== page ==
My dad wanted to be cremated, or have his body thrown into the sea. He joked about having his friends smoke his ashes in a joint. There were other, also-fitting tributes: they did not end with the canaos and the parties on the street. On the ninth day, another touching ceremony was held at the CCP care of Kim Atienza and Sid Hildawa.. On the 40th day of his death, when his soul was believed to have passed on to the other world, we celebrated at Penguin Cafe, with Pinikpikan providing the music and good vibes.
We announced that we put my father’s ashes in the dalandan punch, instead of rolling them up in a joint. Everyone drank to his eternal peace and happiness. So many people wanted to pay tribute to this great artist: there were tributes in San Francisco, Hong Kong, New York, Vancouver, Brisbane, Sagada, because he had taught and inspired so many.
The many lessons I learned from my father were never culled from endearing father-daughter talks. My parents separated when I was very young, about three years old, and by the time my two sisters and I were in our teens, I was resentful of my dad.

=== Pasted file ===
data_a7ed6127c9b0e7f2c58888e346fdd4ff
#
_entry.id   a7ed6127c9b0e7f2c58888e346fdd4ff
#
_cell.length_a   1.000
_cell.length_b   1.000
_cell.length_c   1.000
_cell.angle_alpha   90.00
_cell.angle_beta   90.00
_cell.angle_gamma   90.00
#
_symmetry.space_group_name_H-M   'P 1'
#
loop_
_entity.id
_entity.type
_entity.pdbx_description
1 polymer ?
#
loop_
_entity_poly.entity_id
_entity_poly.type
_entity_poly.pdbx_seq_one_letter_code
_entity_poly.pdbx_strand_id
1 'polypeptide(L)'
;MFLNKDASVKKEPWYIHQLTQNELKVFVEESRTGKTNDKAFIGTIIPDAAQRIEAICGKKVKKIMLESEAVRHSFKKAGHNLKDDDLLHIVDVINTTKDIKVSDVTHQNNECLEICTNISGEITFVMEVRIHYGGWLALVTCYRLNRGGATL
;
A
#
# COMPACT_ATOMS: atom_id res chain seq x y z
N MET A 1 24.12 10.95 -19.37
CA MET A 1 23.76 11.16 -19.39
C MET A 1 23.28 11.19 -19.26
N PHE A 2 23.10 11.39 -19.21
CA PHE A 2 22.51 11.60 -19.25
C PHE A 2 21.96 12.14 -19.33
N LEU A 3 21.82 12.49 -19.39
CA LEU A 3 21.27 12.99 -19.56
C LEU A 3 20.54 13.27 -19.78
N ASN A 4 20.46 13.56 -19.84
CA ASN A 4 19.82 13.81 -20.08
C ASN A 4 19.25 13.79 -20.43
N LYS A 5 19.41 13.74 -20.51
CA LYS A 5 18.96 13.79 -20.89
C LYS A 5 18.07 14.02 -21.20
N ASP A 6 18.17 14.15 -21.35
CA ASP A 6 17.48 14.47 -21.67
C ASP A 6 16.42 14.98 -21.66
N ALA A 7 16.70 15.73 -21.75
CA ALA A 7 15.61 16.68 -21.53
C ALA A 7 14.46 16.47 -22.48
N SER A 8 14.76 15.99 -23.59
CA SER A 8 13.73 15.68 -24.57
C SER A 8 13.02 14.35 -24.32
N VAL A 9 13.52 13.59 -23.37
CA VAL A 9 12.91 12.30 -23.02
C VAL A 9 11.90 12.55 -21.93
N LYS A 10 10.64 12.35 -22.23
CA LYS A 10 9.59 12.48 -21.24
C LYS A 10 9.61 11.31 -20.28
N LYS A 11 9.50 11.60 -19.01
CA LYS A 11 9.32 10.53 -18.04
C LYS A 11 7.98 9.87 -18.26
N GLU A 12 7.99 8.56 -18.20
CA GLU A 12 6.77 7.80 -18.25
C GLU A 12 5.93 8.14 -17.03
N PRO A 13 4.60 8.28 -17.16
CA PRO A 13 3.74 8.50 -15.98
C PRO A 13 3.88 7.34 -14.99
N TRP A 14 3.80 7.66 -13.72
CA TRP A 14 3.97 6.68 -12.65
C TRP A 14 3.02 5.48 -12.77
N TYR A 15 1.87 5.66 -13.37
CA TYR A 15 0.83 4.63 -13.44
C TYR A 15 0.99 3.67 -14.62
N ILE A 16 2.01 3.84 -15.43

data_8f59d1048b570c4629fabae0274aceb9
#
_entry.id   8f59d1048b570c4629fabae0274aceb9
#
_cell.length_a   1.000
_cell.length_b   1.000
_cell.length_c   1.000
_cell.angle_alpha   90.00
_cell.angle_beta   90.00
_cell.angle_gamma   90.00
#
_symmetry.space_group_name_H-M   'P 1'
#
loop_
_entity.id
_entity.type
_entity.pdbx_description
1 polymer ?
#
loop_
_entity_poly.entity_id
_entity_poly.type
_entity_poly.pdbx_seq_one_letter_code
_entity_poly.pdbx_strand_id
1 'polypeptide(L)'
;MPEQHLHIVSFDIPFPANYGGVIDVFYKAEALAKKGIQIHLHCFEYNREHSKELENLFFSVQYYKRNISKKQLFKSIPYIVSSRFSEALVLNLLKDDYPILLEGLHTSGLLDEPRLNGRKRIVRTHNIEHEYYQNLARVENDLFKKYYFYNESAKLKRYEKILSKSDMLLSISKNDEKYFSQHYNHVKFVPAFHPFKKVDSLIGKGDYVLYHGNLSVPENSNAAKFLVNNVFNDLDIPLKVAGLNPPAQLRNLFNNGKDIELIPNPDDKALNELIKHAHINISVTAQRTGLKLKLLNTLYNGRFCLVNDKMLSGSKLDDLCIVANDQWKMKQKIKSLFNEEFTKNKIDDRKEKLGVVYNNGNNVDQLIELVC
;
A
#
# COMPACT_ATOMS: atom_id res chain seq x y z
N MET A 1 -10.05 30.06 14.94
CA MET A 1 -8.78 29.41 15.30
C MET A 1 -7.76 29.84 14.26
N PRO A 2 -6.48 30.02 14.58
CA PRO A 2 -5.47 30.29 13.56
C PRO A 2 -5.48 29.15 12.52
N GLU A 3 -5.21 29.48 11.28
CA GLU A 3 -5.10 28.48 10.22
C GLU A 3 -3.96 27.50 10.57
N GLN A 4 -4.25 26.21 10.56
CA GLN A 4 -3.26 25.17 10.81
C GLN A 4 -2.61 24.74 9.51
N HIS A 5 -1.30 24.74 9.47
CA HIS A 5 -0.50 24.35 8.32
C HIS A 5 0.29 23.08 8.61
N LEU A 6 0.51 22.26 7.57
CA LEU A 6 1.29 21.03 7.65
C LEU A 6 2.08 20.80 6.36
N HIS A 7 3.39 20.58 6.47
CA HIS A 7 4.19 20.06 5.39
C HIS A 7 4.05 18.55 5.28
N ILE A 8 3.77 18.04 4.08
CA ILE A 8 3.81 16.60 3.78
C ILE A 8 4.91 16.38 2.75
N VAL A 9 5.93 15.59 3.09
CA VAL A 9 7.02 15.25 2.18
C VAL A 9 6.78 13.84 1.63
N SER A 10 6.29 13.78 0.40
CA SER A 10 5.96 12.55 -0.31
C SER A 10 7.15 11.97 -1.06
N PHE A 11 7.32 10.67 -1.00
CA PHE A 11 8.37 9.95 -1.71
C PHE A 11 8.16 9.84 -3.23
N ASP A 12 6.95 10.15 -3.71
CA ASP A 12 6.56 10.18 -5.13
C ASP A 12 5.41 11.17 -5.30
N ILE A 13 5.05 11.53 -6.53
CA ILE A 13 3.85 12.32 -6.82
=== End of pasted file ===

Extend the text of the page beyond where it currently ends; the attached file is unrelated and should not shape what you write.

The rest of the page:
When you have a family, being a full-time artist ceases to become a personal struggle. His art wasn’t just his sacrifice: it was also ours. My dad was lucky; he always acknowledged that my mom made it possible for him to do his art by raising three kids by herself. So what was I to do with a dad I saw about four times a year, sported hair longer than mine, wore silly orange shorts, drove a beat-up pick up and had name cards that proclaimed himself as “artist?”
And so, growing up, this was how I knew him: through the cryptic messages on birthday cards. In the books I would steal from his shelves (Fyodor Dosteovsky, Jack Kerouac, Sylvia Plath). Through the music he listened to while painting, late at night. I would sip his coffee and stay up with him, later appropriating the music from his collection (Bob Marley, Tom Waits, Buena Vista Social Club). In the magazines he would send me from various trips abroad. In interviews of him I read in newspapers.
Through the various “long-hairs” hanging around him at his house, talking about politics, films, Erap jokes. Looking at his paintings in galleries, trying to understand what they meant. He loved dogs, and named them for artists: Pick-aso. Found Object. Untitled. (“Found Object! Come inside!”He would yell from the door of his house.)
He always tried to be a good dad. All of us, his children know we were adored. Whenever he sold a painting, he would always take us out to celebrate and give us huge amounts of money. Once, after he sold a big painting, he gave Diwata P5,000. Two days later, he called her back, asking to borrow money because he did not have enough to buy medicine. He had spent it all.